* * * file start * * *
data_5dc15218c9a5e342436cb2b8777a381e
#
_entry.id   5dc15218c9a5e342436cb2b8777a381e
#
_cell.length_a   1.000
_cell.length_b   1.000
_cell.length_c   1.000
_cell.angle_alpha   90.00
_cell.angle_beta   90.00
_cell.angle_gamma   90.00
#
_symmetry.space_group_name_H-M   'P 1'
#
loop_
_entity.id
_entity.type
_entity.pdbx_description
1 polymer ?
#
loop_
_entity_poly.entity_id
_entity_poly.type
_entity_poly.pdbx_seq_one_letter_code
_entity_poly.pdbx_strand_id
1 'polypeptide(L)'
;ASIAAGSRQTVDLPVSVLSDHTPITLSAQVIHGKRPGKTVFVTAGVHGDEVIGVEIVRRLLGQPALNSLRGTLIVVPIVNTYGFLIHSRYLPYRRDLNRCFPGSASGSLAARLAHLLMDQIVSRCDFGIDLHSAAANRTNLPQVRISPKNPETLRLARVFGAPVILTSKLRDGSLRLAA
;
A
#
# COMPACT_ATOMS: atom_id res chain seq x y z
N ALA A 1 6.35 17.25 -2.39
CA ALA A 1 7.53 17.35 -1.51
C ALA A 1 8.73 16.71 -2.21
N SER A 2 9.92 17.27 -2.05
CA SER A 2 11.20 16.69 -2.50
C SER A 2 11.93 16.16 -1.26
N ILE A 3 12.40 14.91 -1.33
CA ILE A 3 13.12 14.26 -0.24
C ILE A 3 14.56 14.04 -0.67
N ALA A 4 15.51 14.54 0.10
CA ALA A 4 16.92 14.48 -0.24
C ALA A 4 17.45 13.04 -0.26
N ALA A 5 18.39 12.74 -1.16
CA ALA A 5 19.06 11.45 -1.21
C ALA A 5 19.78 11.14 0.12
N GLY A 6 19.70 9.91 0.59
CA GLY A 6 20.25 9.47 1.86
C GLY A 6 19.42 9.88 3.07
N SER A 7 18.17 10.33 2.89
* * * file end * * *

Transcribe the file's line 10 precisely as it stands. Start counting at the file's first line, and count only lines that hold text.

_cell.angle_gamma   90.00